This past Thursday, TheBlaze teased a potential scandal surrounding President Obama’s donors. Now, we might know what that scandal is. According to a report by the conservative nonprofit Government Accountability Institute (GAI), and an explosive series of stories on Breitbart.com and the Daily Caller, the Obama campaign website appears to be built with an uncharacteristic lack of security where foreign donations are concerned.

Despite donations from foreign sources being illegal under Federal law, all campaigns, whether at the congressional level or the presidential level, have insufficient security to prevent these donations, according to the GAI Report. The problem afflicts an alarming number of politicians, across all parties.

However, for reasons that remain unclear, the Obama campaign stands apart from its peers in its lack of security preventing these donations. The most dangerous vulnerabilities for the campaign appear to lie in two separate channels – specifically, the website Obama.com, and the lack of a requirement that users input CCV codes when donating online through their credit cards.

To begin with, Obama.com is owned by Shanghai executive and former Chicago resident Robert Roche, a powerful Obama bundler with enough financial clout to break bread with the President, Secretary of State Hillary Clinton, and even Chinese President Hu Jintao, at the same time. Breitbart elaborates on Roche:

In 2011, Mr. Roche obtained one of the most sought-after pieces of real estate in Washington, DC: a seat at the head table for President Obama’s State Dinner for Chinese President Hu Jintao. How Roche—a man whose infomercial company hawks fitness equipment, cell phones, and breast enhancement products—landed a seat alongside Secretary of State Hillary Clinton, former President Bill Clinton, Sen. John Kerry, former President Jimmy Carter, and Chinese President Hu Jintao remains unclear.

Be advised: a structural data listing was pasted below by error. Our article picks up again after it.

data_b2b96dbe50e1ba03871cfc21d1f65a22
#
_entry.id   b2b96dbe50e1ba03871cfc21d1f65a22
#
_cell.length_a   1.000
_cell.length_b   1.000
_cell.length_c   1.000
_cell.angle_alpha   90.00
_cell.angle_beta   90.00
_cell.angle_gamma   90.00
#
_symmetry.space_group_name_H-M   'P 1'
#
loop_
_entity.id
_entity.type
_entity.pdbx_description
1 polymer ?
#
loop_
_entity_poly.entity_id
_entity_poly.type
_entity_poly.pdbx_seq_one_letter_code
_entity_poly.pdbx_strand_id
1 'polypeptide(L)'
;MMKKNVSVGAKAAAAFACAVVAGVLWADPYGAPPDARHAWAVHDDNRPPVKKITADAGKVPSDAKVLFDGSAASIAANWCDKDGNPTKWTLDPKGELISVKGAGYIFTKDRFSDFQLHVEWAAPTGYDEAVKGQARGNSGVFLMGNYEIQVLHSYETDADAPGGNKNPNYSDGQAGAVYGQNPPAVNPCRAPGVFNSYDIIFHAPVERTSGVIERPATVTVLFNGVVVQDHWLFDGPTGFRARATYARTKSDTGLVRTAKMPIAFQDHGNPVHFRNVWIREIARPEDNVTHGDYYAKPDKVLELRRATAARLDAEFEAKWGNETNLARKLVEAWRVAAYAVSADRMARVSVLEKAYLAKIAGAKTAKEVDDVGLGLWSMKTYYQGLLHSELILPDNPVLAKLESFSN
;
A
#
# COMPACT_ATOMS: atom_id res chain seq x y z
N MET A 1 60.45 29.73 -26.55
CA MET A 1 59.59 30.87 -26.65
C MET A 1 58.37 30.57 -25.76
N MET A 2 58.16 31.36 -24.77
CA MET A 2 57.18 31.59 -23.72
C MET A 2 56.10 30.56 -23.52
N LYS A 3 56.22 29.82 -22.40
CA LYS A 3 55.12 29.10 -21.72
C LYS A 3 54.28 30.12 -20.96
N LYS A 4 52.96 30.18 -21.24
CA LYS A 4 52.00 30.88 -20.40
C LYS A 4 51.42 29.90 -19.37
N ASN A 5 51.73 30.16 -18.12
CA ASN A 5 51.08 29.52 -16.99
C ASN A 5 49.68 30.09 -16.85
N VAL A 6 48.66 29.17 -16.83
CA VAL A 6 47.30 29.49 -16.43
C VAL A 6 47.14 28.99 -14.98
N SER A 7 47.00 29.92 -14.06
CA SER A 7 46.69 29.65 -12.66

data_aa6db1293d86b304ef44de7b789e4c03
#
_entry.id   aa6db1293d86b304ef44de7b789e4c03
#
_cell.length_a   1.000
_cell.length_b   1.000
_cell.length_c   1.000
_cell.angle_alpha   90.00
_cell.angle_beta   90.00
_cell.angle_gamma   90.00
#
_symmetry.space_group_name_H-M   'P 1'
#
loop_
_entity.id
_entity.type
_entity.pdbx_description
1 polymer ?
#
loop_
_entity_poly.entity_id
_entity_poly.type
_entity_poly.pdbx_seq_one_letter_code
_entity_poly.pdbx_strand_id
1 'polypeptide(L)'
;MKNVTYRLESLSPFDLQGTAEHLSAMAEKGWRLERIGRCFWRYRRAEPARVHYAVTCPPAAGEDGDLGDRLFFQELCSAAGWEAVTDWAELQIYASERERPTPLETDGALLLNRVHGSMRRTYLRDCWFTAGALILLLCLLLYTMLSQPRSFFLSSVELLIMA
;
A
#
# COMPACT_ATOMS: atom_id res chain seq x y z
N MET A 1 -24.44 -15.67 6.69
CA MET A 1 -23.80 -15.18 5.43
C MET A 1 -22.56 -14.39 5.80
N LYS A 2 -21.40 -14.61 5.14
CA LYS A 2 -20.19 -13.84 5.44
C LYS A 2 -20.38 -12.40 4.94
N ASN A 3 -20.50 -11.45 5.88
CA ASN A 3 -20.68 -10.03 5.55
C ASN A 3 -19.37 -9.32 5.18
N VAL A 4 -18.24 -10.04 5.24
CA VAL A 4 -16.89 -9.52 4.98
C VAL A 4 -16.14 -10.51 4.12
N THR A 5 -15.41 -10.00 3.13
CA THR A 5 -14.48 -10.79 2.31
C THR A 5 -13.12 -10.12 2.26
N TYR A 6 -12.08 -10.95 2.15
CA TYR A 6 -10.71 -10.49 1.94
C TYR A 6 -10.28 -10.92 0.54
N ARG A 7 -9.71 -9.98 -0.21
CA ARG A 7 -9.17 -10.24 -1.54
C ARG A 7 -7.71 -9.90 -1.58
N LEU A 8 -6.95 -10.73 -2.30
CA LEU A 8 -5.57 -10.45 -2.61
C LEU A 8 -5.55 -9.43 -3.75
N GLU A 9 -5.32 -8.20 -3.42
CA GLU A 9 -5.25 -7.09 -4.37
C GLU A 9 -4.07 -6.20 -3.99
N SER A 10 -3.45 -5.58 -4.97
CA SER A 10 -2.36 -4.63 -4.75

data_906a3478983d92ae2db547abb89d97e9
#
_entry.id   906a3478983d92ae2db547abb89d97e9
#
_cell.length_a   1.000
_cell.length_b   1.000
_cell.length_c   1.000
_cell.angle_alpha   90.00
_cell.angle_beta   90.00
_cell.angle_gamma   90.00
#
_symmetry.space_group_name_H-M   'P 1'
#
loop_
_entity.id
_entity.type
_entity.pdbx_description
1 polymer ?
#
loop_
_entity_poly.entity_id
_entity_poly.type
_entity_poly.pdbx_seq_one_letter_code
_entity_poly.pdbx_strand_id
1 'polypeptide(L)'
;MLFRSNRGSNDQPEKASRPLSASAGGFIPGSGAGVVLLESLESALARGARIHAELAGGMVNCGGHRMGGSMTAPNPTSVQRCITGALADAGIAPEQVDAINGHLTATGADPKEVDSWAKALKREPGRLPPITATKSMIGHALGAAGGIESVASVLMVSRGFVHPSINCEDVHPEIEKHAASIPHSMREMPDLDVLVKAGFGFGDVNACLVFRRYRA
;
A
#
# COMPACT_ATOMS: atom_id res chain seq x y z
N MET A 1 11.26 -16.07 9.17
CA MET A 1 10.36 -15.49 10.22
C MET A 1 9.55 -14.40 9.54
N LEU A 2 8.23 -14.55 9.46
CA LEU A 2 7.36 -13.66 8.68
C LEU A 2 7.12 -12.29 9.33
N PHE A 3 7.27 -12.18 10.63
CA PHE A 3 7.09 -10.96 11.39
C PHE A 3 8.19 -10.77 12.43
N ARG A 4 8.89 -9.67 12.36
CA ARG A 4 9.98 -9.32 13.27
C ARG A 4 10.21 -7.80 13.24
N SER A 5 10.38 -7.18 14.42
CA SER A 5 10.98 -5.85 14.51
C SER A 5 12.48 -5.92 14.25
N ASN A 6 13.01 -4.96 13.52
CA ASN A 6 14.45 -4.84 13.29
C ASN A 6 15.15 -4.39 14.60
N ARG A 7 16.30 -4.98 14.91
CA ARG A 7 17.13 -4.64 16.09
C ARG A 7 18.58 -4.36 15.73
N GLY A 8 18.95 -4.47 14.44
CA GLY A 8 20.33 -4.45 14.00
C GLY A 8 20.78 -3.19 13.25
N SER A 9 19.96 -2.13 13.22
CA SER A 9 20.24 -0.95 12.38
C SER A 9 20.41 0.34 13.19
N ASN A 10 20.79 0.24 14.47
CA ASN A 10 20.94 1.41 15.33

Since 2009, White House Visitor Logs list the name Robert Roche at least 19 times, despite the fact Mr. Roche’s primary residence is in China.

Mr. Roche, who is originally from Chicago, is a co-chair of the Technology Initiative for the Obama campaign.

According to Acorn International’s prospectus, the success of Mr. Roche’s company hinges on maintaining access to state-run media and “preferential tax treatments and subsidies” doled out by the People’s Republic of China (PRC).

That a powerful bundler owns the Obama.com website is unsurprising, given that the site redirects to the fundraising page for the Obama campaign. However, the fact that it is Mr. Roche specifically may strike some as dangerous, especially given that Roche lives in a foreign country, and thus might find it easy to fundraise off of foreign business connections. Indeed, this concern is even more potent, given that 68% of the traffic to Obama.com comes from foreign sources, according to the report.

Nevertheless, these details could be considered less damning if the report didn’t also find a level of credit card security within the Obama fundraising apparatus that is below even industry standard. Why? Because unlike most web merchants, the Obama campaign does not require those making a donation to enter their CCV code – a 3-4 digit code that appears on the back of most credit cards, and that indicates the location of the cardholder. This particular omission is not only problematic from the perspective of campaign security, but also economically irrational, according to the Daily Caller’s Matthew Boyle:

Obama for America does not require online credit card donors to input Card Verification Value data to confirm that a political donor is legally authorized to charge contributions to a given credit card. GAI said CVV data consists of “a three or four digit number generally imprinted on the back of the card” in order “to verify that the person executing the purchase physically possesses the card.”

GAI notes that the Obama campaign’s failure to use such security measures in its online donation system likely costs it “millions of dollars in additional fees” because “card processors charge higher transaction fees for campaigns that fail to use the CVV.”